Austrian German Vocabulary (culinary terms):
Knödel for German Klösse; dumplings, either savoury or sweet, eg. spinach or apricot. Here are some beautifully presented Spinatknödel:
Erdäpfel for Kartoffeln, potatoes, literally “earth apples”. I love these compound nouns.
Topfentorte for Käsesahnetorte, a creamy cheesecake. Also there’s Topfenstrudel, curd cheese strudel, delicious and I’ve only ever eaten it in Austria.
Karfiol for Blumenkohl, cauliflower
Sackerl for Tüte (Swiss = Säckli), little bag
Semmel for Brötchen (Swiss = Brötli), bread roll
Schlagobers for Schlagsahne (Swiss = Rahm), whipped cream, delicious with the vanilla sauce accompanying your Strudel.
Eiskasten for Kühlschrank (Swiss = Eiskasten) ‘fridge, literally ice box.
Marille for Aprikose, apricot
Many special Austrian words come from Slavic languages, whose speakers settled in parts of Austria. Austria is the gateway to the Baltic states, an emigration country, and used to be part of a vast empire, so there’s always been plenty of influence from other countries.
Ribisel – currant (Slovakian)
Fisolen – green beans (Polish)
Faschiertes – minced meat (Russian)
Kren – horseradish (Serbian)
Kukuruz – corn (Croatian)
Melanzani – Aubergine
Biskotte – Löffelbiskuits, biscotti (twice-baked biscuits)
The First World War and Austrian cuisine
The effects of the First World War even reached as far as the kitchen. Austrians abolished these French and English terms:
Puree, which became Brei
Sauce/Sosse became Tunke (still used in North Germany)
Eine Portion Butter became einmal Butter
Mayonnaise became Eier-Öl-Tunke! This has to be my next-favourite culinary word, rated purely on sound, after Schwarzwälderkirschtorte. My husband’s phonetic favourites are Speckbohnen (green beans with ham) and Petersilienkartoffeln (parsley potatoes). These two seemed to follow us around everywhere on our first Austrian holiday together.
Hmm, the Austrians did make life more difficult for themselves:
Mixed pickles became scharfe Essigfrüchte
Roast Beef became Rippenschnitte halbgebraten
Lunch became zweites Frühstück
In case you wonder why some words you see end in –erl, it’s an Austrian diminutive, like -chen in German German or -li in Swiss German:
Flockerl – flakes (seen on cereal packets)
Nockerl – semolina dumpling; Salzburger Nockerln are a dessert, sometimes served with a fruit sauce.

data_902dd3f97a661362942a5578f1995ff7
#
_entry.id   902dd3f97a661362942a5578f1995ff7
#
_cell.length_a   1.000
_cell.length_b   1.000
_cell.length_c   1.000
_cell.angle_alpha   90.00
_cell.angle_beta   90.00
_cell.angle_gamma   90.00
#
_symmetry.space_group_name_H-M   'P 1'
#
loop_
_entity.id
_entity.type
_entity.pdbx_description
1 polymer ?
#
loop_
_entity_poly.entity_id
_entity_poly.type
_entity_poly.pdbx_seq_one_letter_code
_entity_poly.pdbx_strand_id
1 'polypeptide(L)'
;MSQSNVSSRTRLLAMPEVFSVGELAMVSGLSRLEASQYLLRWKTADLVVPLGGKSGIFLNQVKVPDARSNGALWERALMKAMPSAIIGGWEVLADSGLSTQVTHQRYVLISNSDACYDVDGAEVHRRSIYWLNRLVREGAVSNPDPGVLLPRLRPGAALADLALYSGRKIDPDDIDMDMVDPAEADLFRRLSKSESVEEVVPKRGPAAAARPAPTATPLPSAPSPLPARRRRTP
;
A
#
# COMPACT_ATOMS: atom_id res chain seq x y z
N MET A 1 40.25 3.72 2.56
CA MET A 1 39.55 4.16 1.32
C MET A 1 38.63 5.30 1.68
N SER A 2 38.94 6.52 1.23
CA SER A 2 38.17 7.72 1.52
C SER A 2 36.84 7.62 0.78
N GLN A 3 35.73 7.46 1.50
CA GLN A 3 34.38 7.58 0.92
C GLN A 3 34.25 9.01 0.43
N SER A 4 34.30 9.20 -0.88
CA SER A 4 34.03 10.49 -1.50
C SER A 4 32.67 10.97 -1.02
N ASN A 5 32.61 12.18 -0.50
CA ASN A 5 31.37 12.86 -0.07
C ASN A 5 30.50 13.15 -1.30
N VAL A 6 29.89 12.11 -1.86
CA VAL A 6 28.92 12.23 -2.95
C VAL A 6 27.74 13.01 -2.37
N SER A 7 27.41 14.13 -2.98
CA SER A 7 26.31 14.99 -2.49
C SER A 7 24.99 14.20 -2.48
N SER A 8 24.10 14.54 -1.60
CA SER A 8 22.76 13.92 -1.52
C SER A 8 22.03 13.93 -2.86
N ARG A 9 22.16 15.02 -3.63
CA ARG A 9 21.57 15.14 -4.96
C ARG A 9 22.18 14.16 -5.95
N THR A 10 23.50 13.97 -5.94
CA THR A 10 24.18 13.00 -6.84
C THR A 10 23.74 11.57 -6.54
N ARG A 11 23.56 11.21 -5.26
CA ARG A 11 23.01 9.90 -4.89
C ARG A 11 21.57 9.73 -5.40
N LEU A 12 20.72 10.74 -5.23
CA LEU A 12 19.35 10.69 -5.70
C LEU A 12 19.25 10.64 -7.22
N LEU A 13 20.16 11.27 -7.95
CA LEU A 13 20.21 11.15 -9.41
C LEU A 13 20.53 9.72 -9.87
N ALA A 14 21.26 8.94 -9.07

Zuckerl – candy, Bonbons in German
Kracherl – literally something that crackles – a fizzy drink
Schmankerl – 100 years ago this meant one particular thing – a wafer for ice cream (German Waffelröllchen) – but it has come to mean all sorts of snacks. It’s often seen on the front of refreshment kiosks. In my blog post “Dictionaries can be dangerous things” I’ve included an anecdote about the hazards of translating – or not translating – this word!
Differences in spelling:
Schweinsbraten – German Schweinebraten, roast pork
Rindsroulade – German Rinderoulade, beef roulade
Some differences in grammar:
Prepositions and articles can differ.
Austrian das Cola – German die Cola
Austrian das Jog(h)urt, German der Jog(h)urt. So in the supermarket you only need to look at the label and you can see where the yogurt comes from. The key is whether it’s Griechisches Jogurt or Griechischer Jogurt!
An example of a phonetic difference:
Kaffee – the emphasis is on the 2nd syllable, not on the first as it is in German.
…and back to the Austrian evening
During the break after Lukas Mayrhofer’s interesting talk, we sampled some Austrian delicacies: Apfelstrudel, cheese spreads….
There was a different sort of “taster” in the second session: a language taster class to get the participants speaking their first words of Austrian German. The idea was that by the end of the evening, everyone would be completely confident about ordering special Austrian dishes like Tafelspitz or Kaiserschmarren on their travels in Austria or in its neighbouring German Land, Bavaria.
Guten Appetit! That’s the same wherever German is spoken.
*This Austrian German Language evening was held in November 2018 at Europe House, Smith Square to celebrate the Austrian presidency of the Council of the EU, a period covering the second half of 2018. The event was run in conjunction with the Austrian Cultural Forum.